|Classic Review: Graveland - Thousand Swords|
Label: No Colours Records
Year released: 1995
Genre: Black Metal
Review online: September 28, 2007
Reviewed by: Lars Christiansen
Rated 4.26/5 (85.29%) (34 Votes)
Out of all of Graveland's releases, this is always the one that gets picked first when throwing some on my stereo. Rob Darken's highly productive musical vehicle has spawned well over 20 different releases over the last 15 years or so, and although I personally still have more of an affinity for his earlier morbid black metal sound, their take on Viking metal isn't to be sniffed at either.
'Thousand Swords' saw Graveland take the first step towards their more pagan approach to songwriting of their later releases, moving away from their early Emperor/Bathory sound of their demos and debut album around 1995 (not counting 1996's re-release of their 'In the Glare of Burning Churches' demo, which originally was released in 1993). Even though there's quite a few black metal riffs thrown into the mix, Capricornus's drumwork gives a galloping feel to the album as a whole, which alongside the occasional usage of tambourine and Viking horn, adds a different dimension to the average black metal sound. With the anthemic opening intro, it immediately gave birth to a new era in the Graveland ranks with a medieval, war-mongering feel which only grows stronger as the album progresses. A lot of the riffs have a very folksy feel to them, sweeping and echoing with a gleeful uplifting tunefulness, and although there's not much power in the guitar sound, it simply adds to the primitive feeling of the release. Vocally, Darken uses a throaty croak which reverberates over the peaking riffs like fleeting snowdrifts flowing their icy powder over mountainsides, which when coupled with his lyrical topics (based strictly around the destruction of Christians and all that they stand for) only adds to the sub-zero feeling of the album.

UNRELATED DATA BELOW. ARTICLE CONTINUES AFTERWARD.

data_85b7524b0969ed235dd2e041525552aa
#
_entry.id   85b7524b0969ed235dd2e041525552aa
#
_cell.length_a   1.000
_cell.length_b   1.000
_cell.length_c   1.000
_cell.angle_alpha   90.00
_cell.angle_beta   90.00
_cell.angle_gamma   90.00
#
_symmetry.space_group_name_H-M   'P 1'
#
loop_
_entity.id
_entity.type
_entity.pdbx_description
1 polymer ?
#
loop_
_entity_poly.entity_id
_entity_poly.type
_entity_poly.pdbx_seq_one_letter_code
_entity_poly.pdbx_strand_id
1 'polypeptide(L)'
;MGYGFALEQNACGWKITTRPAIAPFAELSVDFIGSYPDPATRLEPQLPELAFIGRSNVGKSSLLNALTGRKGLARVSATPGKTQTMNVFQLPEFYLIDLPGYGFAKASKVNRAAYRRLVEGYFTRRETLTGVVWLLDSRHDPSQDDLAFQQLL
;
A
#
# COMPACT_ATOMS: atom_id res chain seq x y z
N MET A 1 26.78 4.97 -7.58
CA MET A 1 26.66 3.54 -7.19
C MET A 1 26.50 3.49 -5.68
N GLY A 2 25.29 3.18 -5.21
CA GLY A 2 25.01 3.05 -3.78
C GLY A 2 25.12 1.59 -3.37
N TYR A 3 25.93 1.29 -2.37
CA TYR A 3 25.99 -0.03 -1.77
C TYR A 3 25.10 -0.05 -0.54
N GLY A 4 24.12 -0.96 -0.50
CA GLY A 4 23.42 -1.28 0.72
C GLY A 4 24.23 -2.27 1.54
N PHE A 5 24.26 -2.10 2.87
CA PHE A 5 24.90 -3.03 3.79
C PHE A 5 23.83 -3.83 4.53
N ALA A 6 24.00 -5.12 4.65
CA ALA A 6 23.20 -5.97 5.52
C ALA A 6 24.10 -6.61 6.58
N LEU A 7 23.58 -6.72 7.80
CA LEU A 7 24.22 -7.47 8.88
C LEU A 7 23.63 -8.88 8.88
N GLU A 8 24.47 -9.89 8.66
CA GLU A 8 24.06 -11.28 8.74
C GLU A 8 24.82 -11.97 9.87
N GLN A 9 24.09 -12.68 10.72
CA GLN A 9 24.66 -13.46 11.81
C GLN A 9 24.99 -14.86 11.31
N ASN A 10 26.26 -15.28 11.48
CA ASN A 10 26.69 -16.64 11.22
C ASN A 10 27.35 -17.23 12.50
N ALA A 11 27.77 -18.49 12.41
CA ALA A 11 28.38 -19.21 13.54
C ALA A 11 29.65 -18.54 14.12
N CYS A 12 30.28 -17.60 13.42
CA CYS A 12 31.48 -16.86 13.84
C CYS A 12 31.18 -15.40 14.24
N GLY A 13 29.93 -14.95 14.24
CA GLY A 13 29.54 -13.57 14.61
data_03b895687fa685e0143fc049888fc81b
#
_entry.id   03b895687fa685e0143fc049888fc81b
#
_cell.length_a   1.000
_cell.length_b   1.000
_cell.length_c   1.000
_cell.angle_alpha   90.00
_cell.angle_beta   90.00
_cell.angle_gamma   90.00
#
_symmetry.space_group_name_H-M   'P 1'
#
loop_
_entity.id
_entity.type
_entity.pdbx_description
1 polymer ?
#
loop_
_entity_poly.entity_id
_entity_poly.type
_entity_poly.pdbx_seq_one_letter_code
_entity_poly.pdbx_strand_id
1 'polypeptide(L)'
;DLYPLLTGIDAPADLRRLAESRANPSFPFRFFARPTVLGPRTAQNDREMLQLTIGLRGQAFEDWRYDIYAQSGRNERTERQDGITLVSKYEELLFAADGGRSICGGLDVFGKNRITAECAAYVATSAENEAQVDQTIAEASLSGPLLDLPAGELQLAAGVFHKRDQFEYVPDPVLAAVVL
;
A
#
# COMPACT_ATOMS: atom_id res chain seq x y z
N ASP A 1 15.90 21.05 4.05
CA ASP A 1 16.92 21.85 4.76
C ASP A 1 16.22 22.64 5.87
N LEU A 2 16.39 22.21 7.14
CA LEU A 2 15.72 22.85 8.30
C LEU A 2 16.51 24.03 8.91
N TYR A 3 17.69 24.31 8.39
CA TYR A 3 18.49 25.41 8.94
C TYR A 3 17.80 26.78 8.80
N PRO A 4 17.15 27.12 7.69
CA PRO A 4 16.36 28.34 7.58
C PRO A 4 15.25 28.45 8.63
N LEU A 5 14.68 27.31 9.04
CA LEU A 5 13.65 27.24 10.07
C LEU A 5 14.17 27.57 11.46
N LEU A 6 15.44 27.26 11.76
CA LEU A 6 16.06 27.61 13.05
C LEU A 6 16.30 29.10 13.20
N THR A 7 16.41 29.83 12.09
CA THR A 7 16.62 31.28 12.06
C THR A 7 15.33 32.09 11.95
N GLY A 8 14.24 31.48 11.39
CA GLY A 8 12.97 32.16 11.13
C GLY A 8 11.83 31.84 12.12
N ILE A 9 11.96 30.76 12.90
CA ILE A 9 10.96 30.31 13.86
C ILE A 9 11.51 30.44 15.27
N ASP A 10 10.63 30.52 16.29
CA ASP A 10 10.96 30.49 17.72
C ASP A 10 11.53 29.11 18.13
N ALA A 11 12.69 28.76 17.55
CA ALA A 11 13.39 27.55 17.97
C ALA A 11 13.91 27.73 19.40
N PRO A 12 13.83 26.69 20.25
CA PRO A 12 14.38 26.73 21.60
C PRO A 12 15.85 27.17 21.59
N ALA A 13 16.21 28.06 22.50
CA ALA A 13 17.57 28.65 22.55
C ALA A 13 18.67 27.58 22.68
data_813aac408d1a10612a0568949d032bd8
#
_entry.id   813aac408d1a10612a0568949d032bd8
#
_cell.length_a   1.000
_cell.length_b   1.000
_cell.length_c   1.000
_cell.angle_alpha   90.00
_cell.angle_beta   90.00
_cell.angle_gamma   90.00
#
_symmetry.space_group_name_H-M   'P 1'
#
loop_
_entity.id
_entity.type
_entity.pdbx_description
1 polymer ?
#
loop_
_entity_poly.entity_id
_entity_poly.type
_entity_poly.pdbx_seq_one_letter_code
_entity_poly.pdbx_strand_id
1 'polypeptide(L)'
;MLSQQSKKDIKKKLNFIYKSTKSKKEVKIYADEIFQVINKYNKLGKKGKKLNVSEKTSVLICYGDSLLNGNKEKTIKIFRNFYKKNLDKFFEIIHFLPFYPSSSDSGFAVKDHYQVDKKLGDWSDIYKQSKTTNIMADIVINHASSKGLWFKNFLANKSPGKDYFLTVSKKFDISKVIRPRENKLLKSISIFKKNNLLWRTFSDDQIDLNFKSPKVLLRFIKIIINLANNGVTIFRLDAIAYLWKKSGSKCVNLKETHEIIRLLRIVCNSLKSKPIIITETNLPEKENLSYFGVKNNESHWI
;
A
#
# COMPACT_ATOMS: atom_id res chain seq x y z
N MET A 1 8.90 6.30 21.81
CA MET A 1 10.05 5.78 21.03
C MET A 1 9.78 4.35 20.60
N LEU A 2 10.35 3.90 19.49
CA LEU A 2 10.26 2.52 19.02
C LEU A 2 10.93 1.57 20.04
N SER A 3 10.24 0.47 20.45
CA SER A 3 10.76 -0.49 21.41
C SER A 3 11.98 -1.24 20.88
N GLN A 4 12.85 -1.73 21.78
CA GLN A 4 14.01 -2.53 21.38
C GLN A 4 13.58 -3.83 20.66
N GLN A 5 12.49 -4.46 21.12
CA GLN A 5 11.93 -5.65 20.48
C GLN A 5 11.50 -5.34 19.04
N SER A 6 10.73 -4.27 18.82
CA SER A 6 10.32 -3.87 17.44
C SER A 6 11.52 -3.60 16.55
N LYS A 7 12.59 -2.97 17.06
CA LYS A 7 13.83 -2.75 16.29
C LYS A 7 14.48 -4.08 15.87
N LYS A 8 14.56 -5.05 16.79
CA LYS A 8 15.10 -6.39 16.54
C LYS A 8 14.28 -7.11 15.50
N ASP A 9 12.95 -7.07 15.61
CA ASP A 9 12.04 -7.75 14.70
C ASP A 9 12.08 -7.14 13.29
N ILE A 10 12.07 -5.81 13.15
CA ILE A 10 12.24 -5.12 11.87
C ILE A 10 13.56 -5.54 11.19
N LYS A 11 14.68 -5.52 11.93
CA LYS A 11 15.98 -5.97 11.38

Whilst Graveland were to go on to become a more professional unit than they are here, you can really feel the Pagan spirit in this release. Even with all its little idiosyncrasies (and at times clumsy sound) it contains that extra je ne sais quoi that a lot of later Graveland hasn't quite managed to replicate as yet. A fantastic release from a top quality band.
|Other related information on the site|
|Review: Carpathian Wolves (reviewed by Bruce Dragonchaser)|
Review: Creed Of Iron (reviewed by Michel Renaud)
Review: Dawn of Iron Blades (reviewed by Sargon the Terrible)
Review: Fire Chariot of Destruction (reviewed by Sargon the Terrible)
Review: Impaler's Wolves (reviewed by Sargon the Terrible)
Review: In The Glare Of Burning Churches (reviewed by Michel Renaud)
Review: Memory and Destiny (reviewed by Sargon the Terrible)
Review: Raise Your Sword! (reviewed by Michel Renaud)
Review: The Fire of Awakening (reviewed by Michel Renaud)
Review: The Fire of Awakening (reviewed by Sargon the Terrible)
Review: Will Stronger Than Death (reviewed by Sargon the Terrible)
|Click below for more reviews|
|Latest 0-9 A B C D E F G H I J K L M N O P Q R S T U V W X Y Z Various Books/Zines ALL REVIEWS |
Copyright © 1999-2018, Michel Renaud / The Metal Crypt. All Rights Reserved.